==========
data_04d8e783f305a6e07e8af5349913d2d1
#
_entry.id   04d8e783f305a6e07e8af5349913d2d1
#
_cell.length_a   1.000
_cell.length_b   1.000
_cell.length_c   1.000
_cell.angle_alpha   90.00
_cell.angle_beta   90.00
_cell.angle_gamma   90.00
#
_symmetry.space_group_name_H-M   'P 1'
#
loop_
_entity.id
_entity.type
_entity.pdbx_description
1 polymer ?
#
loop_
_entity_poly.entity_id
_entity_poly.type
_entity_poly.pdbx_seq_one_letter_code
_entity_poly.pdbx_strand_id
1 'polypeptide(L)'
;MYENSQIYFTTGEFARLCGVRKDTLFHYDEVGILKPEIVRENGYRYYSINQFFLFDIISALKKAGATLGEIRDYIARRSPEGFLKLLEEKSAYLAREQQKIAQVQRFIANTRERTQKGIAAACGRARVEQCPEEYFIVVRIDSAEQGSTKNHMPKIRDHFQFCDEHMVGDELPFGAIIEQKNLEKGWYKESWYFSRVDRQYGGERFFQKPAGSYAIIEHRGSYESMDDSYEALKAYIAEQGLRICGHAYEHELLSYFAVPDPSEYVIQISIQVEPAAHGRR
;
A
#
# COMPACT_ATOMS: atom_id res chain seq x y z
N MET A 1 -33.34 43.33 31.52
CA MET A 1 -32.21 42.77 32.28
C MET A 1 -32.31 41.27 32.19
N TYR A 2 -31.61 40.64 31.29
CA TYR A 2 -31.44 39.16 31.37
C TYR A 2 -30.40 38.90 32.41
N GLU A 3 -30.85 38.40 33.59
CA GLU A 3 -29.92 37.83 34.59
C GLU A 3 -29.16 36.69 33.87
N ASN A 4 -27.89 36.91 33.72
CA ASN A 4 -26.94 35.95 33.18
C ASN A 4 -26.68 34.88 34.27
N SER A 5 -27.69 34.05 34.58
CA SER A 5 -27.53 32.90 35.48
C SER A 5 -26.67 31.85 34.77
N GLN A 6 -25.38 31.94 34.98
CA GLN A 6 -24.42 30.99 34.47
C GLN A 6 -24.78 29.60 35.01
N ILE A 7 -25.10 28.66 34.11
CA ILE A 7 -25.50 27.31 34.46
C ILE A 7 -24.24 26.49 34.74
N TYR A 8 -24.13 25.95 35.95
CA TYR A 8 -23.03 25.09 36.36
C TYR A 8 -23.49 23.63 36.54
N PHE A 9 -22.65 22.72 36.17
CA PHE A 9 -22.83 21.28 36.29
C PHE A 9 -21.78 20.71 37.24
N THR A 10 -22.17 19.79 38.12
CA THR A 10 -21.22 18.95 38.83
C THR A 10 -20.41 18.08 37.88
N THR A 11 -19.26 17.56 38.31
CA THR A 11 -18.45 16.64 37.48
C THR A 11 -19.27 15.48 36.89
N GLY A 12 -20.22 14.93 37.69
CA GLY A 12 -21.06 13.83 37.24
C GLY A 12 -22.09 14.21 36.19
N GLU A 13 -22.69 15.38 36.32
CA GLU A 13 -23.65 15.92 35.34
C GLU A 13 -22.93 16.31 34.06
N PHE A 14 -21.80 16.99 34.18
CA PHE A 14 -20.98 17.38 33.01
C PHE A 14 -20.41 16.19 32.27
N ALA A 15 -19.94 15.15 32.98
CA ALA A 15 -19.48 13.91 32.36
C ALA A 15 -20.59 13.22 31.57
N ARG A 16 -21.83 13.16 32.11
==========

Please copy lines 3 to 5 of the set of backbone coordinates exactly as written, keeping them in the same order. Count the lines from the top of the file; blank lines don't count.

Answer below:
_entry.id   04d8e783f305a6e07e8af5349913d2d1
#
_cell.length_a   1.000